Elia was seven years old when we met him in the pediatric ward of Kilimanjaro Christian Medical Center (KCMC) in Moshi last fall.
The village where his journey had begun just a few weeks earlier was impossibly beautiful and appeared to our western eyes to have been plucked off a Hollywood stage and set down at the base of Mount Kilimanjaro half-a-world away. The flowers and birds were challenged in beauty and number only by the many equally beautiful children who lived in the village, all of whom appeared to occupy themselves primarily with playing and singing. As I think of that village now, I can’t imagine ever experiencing another place where life and happiness and love were so abundant.
After visiting the village, it was really no wonder that Elia’s mother preferred not to leave. But her child was sick, and she must have realized that the fears and anxieties she had about the city would have to be overcome. The journey began with an hour-long walk, followed by a thirtyminute motorcycle ride, followed by a two-hour ride in a small public bus called a dala dala – all with a quivering child strapped to her back.
The proximity of the hospital can be judged at any point during the journey by the density of casket salesmen along the street. Within a kilometer of the hospital, the small casket shops line both sides of the road, interrupted only by an occasional restaurant or bar. The craftsmanship of the caskets was every bit as impressive as the size of the caskets was absurd. To my eyes, they were obviously much too small for anyone that would actually need one.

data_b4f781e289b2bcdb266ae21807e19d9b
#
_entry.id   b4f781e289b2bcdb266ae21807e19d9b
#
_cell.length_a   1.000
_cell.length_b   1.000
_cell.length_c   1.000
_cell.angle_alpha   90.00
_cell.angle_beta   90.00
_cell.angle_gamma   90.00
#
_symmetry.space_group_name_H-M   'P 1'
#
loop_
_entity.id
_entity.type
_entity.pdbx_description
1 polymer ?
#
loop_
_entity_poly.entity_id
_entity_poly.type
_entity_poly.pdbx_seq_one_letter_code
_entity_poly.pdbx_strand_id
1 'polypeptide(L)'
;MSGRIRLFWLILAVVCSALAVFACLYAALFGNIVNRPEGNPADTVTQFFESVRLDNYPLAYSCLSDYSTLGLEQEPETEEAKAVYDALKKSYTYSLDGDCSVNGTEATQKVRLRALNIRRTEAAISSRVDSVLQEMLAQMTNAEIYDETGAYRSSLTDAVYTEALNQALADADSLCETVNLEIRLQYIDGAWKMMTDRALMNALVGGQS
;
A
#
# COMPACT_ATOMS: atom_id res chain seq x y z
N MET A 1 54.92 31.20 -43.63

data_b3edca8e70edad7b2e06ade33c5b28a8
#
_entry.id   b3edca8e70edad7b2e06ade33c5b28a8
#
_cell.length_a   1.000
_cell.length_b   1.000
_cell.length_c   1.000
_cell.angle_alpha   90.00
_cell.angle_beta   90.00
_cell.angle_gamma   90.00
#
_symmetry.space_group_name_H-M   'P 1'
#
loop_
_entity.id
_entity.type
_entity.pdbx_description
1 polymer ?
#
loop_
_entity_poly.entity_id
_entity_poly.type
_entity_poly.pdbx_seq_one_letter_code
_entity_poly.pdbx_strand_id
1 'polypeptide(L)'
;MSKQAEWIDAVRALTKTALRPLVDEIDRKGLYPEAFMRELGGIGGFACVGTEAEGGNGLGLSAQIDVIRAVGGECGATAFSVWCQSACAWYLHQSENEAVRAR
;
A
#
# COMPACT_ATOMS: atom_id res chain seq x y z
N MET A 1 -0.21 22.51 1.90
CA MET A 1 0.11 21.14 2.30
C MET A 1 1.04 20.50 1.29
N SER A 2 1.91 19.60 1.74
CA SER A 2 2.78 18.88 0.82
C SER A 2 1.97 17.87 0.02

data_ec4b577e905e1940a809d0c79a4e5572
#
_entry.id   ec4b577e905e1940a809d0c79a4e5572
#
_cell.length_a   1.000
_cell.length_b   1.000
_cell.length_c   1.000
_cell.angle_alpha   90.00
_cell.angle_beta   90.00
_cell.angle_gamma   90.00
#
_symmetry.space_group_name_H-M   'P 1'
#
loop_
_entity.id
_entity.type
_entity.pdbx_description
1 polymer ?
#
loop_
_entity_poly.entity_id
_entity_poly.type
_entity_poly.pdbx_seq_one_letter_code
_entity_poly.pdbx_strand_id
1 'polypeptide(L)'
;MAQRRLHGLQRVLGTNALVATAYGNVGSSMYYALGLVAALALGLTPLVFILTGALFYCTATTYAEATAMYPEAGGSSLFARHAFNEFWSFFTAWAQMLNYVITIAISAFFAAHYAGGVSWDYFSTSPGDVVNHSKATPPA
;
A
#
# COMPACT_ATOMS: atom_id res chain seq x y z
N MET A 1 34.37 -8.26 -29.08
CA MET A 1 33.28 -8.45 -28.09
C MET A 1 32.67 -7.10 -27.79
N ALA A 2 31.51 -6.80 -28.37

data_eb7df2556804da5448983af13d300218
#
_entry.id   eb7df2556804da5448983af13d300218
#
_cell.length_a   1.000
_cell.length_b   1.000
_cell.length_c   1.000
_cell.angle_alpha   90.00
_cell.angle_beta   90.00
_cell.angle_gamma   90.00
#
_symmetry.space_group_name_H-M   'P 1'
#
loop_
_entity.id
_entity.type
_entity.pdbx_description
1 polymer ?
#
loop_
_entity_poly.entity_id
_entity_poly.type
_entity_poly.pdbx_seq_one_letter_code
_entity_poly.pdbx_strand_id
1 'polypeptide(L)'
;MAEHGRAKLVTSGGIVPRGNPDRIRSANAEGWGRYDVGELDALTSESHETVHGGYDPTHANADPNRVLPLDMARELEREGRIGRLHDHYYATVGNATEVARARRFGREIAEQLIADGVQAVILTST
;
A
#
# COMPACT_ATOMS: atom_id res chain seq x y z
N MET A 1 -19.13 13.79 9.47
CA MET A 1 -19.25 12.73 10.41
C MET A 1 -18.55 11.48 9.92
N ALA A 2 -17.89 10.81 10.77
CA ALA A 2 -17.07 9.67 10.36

Upon reaching the hospital, little Elia was admitted to the pediatric ward quickly and efficiently, and tests were scheduled and run. KCMC has truly remarkable radiology and diagnostic services, and I watched Elia’s mother’s confidence grow as various practitioners explained the technology behind the x-ray, ultrasound, and CT. Elia himself seemed to look on in amazement as the doctors lined up and actually peered inside his body. Perhaps he wondered if they could see his soul?
After a week of poking and prodding, the Doctors returned with their diagnosis. Elia had a nephroblastoma, also called a Wilms’ tumor – the most common type of kidney cancer in children worldwide. In the United States this would have actually been a good outcome among a lot of bad possibilities because it would mean a relatively easy fix and a survival rate of at least 90%. However in low income countries like Tanzania, chemotherapy and radiotherapy are generally unavailable. Without adequate treatment, these cases end in death.
Elia spent a few more days at the hospital while the pathology was performed and his diagnosis was confirmed. We tried to help him enjoy the time as much as possible by bringing him Fanta, and chicken and chips for dinner. After Elia was discharged, we helped take him home.
As we drove back to the village, Elia’s mother indicated that she wanted to stop. We watched Elia in the car as she walked slowly through the shop, gently running her hand along the top of each of the smallest caskets. She exchanged a few words with the shop owner and then returned to the car.
As we continued on to the highway, I watched as Elia wiped a tear from his mother’s cheek. He was unusually small for his age, but his eyes were bright and filled with the wonder and optimism of youth.